Theatre, at its very best, has the capacity to crawl inside your bones, your soul, your heart, and stir something deep inside. A play has the ability to be the ultimate tool for empathy, allowing you to understand a perspective and experience very different from your own. With nuanced writing and complex performances, the intimacy and immediacy of the form allows a powerful emotional connection with the audience.

“Cassie and the Lights”, the latest production from the UK’s Patch of Blue, is play that harnesses this power to tell the story of three sisters—sixteen year old Cassie, ten year old Tin, and seven year old Kit—whose notion of family is thrown into disarray when their mother disappears. Using music, projection, audio recordings, audience interaction and meta-commentary, “Cassie and the Lights” is a remarkable exploration of the resilience and fragility of childhood.

The three performers, Alex Brain, Michaela Murphy, and Emily McGlynn, greet the audience as they enter, chatting and directing them to their seats. The atmosphere is informal and intimate, warm and inviting. The stage is scattered with suitcases. What follows over the next hour are a series of vignettes that depict the experience of these three girls after they’re taken into a foster home. Other characters are portrayed merely as unseen voices—the uncontrollable external forces in their lives—and music and projection is also used to great effect throughout.

The heart of the performance, though, is the interaction between the three girls. Their dialogue is natural, their performances authentic, and we go with them from the joys of eating ice-cream and preparing for a Christmas disco, to the pain and confusion of their abandonment. All three actors are superb, playing their roles with great sensitivity for the complex inner worlds of young people, and their kinship is strikingly believable. The standout is Alex Brain as Cassie, the eldest of the three who has taken on the burden of responsibility for her small and broken family, even before their mother’s disappearance. Brain is utterly captivating; all of Cassie’s turmoil is portrayed with delicacy, heart and honesty. It’s a privilege to watch her at work.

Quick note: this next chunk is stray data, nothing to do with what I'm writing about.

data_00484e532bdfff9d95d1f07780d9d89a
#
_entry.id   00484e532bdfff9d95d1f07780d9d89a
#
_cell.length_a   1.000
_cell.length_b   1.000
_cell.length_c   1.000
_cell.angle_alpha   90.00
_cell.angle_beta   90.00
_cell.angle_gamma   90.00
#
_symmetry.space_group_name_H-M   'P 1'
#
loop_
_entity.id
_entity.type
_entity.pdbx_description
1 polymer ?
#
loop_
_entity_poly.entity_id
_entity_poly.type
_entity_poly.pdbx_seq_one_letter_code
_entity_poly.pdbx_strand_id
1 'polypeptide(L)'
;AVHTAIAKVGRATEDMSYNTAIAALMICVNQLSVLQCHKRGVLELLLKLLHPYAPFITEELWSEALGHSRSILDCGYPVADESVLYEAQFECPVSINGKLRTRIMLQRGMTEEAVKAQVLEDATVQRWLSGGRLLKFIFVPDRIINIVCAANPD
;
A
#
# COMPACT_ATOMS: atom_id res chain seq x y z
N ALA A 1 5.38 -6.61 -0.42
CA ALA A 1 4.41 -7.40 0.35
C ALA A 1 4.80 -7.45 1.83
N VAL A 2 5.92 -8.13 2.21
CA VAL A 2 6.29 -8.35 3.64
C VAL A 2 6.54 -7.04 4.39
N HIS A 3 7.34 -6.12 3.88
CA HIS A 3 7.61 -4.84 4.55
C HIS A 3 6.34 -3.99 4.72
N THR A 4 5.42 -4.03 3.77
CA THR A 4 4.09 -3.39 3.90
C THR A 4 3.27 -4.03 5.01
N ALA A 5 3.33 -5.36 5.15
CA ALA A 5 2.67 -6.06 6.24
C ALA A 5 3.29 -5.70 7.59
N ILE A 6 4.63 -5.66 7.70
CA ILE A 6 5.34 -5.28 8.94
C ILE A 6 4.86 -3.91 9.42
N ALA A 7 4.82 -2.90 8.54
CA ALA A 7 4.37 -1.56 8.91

“Cassie and the Lights” is based on real-life events and interviews with children in care, and it’s clear that the utmost respect has been taken to communicate these experiences without feeling exploitative. Director, writer and designer Alex Howarth has created something truly extraordinary with this piece of theatre. It is sad and it is fun. It is delicately simple, and wrenchingly complex. It is unmissable.

This Is Radelaide, 25/2/2020​



London-based theatre company Patch of Blue made its mark on the Adelaide theatre scene when it brought it’s play We Live By The Sea to the Adelaide Fringe in 2017, winning multiple awards during its season including Best Theatre and Critics Choice. Three years later, they’ve finally returned to deliver another truly moving play in the form of Cassie and The Lights, written, directed and designed by Alex Howarth.